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Spookest Places to Visit in NYC — If you Dare!

The city that never sleeps has a few spirits who never rest. Taken into account New York City’s long and rich history, it’s almost expected that there’s going to be a few haunted spots. Whether you believe in the paranormal or not, these are the perfect places to visit if you’re looking for something spooky and in the Halloween spirit.
 Washington Square Park, East Village

These days overrun by NYU students, the park has a darker history than most can imagine. WSP may be the most haunted place in the entire city, given its tragic past. In the 1700’s, it was regularly used as a gallows for public executions. Then, as yellow fever raged through the city from 1793 to 1821, the city used Washington Square Park as a mass potter’s field for those who could not afford proper burials. Archaeologists regularly find human remains below the park, and its suspected that nearly 20,000 people lay in eternal rest under the park.

Hotel Chelsea, Chelsea

Many famous musicians, writers, and artists took residence in the Hotel Chelsea to take advantage of cheap rent and a community of artists. However, there are a few free spirits who have not moved on. The Hotel Chelsea is where Nancy Spungen was murdered in 1978, supposedly by her boyfriend, Sex Pistols bassist, Sid Vicious. The famous Welsh poet, Dylan Thomas, died in his room at the hotel after taking eighteen shots of whiskey. Witnesses have claimed to see Thomas’s spirit, as well as a young woman who weeps.

Van Cortlandt House, The Bronx

The Van Cortlandt House is the oldest surviving building in The Bronx, built by enslaved people in 1748. The property is, unfortunately, haunted by tragedy. in 1778, a group of Mohican Native Americans who were allied with the young United States were hunted and killed by enemy British soldiers. The British authorities refused to let the bodies be buried, which upset both the townspeople and the relatives of the deceased. Witnesses also claim to have seen an apparition of a woman frantically rushing around the property. This is said to be a woman who buried gold on the property but died before she remembered where she hid it. Thus she wanders around the grounds, looking for her lost wealth.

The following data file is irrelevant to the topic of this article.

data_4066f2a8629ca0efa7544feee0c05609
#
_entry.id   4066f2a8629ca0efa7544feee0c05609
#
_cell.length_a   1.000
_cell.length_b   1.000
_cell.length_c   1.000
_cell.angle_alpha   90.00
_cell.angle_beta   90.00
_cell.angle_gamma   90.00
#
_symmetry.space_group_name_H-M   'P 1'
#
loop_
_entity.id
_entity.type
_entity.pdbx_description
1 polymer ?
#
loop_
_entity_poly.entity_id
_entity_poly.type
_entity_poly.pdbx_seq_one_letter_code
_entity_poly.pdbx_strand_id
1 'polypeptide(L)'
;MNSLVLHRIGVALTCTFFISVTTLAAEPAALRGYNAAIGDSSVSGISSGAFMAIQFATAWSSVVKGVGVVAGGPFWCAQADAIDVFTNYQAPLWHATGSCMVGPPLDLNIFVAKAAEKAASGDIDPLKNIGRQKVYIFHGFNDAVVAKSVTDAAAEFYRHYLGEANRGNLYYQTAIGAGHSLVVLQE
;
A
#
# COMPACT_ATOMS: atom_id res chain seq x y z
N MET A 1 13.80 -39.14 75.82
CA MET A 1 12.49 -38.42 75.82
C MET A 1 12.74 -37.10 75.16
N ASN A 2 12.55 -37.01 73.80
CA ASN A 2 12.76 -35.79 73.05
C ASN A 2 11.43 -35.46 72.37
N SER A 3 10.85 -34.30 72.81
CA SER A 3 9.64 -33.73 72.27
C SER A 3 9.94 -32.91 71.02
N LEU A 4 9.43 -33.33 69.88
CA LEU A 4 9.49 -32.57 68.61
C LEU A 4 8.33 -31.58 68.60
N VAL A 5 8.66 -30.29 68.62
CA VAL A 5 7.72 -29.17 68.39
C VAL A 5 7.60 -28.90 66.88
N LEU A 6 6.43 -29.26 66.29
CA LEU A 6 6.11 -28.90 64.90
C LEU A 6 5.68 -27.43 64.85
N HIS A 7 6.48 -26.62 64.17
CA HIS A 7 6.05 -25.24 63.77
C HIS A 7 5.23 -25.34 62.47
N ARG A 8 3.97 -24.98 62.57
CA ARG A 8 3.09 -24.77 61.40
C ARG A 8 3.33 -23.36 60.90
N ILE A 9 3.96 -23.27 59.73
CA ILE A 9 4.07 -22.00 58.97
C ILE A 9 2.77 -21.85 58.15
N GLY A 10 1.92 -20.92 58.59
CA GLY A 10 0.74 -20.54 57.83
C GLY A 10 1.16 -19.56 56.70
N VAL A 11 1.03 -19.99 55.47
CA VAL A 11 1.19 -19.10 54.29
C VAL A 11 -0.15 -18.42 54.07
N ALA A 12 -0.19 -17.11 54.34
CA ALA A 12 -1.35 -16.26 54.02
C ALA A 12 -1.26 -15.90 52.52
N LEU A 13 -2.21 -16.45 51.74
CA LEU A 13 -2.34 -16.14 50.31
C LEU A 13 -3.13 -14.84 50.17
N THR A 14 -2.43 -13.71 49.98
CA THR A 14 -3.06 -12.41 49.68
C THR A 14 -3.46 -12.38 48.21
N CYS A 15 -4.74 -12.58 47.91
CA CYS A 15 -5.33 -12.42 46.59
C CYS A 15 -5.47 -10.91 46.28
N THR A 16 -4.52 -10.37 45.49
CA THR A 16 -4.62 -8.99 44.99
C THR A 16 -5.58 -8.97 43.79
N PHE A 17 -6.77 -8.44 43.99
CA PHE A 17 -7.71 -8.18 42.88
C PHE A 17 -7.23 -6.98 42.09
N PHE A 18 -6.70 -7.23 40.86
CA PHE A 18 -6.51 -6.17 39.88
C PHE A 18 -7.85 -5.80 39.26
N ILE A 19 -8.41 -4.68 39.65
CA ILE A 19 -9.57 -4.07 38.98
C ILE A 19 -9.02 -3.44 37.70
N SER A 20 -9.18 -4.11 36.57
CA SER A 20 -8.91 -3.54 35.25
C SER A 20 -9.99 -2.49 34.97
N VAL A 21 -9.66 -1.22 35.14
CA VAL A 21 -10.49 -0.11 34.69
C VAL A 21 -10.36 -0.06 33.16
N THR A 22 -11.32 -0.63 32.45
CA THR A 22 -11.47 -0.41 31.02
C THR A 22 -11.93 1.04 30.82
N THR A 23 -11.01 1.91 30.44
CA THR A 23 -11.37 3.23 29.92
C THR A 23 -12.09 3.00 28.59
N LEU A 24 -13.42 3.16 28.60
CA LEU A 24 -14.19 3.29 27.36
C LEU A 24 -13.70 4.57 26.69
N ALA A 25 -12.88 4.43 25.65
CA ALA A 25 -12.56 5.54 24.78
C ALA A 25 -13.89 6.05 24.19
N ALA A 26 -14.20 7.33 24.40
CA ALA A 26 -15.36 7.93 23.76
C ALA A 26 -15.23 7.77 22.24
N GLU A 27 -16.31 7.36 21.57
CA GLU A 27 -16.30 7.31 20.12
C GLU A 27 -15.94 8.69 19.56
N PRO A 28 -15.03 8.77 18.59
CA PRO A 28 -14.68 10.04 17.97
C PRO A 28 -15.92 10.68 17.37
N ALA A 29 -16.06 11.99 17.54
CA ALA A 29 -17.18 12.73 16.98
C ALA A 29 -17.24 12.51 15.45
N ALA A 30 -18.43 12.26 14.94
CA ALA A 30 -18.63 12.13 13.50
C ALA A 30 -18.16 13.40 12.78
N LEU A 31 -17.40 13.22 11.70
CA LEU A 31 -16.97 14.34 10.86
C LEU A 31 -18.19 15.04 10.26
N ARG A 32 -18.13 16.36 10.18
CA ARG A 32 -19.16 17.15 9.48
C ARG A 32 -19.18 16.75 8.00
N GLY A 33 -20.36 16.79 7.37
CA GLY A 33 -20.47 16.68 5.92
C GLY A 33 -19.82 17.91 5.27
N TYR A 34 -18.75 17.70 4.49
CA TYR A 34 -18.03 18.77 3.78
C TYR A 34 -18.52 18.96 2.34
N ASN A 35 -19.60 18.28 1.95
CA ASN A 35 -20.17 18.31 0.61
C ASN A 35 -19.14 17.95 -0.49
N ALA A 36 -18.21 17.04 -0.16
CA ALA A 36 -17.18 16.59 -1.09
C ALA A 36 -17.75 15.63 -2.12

The Manhattan Well, SoHo

Located in the basement of the COS clothing store is a large, brick well. This site was where a the body of a young woman, Elma Sands, was found murdered. Her murderer was suspected to be her paramour, Levi Weeks. However, founding father Alexander Hamilton and co-counsel were able to defend Weeks in court, which led to his acquital. Because of this ruling, which many believe to be erroneous, Elma now haunts the well and surrounding cellar.

Riverside Hospital, North Brother Island

OK, so you can’t visit this one, but it’s far too creepy to leave out of any spooky NYC listicle. Closed to the public and abandoned since 1963, Riverside Hospital has a nearly 100 year long history of disease, corruption, and intrigue. Located on North Brother Island, west of Riker’s Island, the hospital was built in 1885 to isolate and treat those with contagious diseases. Typhoid Mary, who infected 50 people in the city with tuberculosis, was quarantined here against her will. In fact, many of the people who were isolated at Riverside Hospital were not there willingly, and one could be forcibly hospitalized for anything from venereal diseases to heroin or opium addiction. The staff was reportedly cruel to the patients, and this exposure of corruption and cruelty lead the hospital to be closed in 1963.

Emma Hodgson is a sophomore at Fordham University studying Communications and Culture. As an avid music listener, especially of classic rock, she tends to find the 60s as the most interesting decade and is always looking to draw parallels from the past to today.
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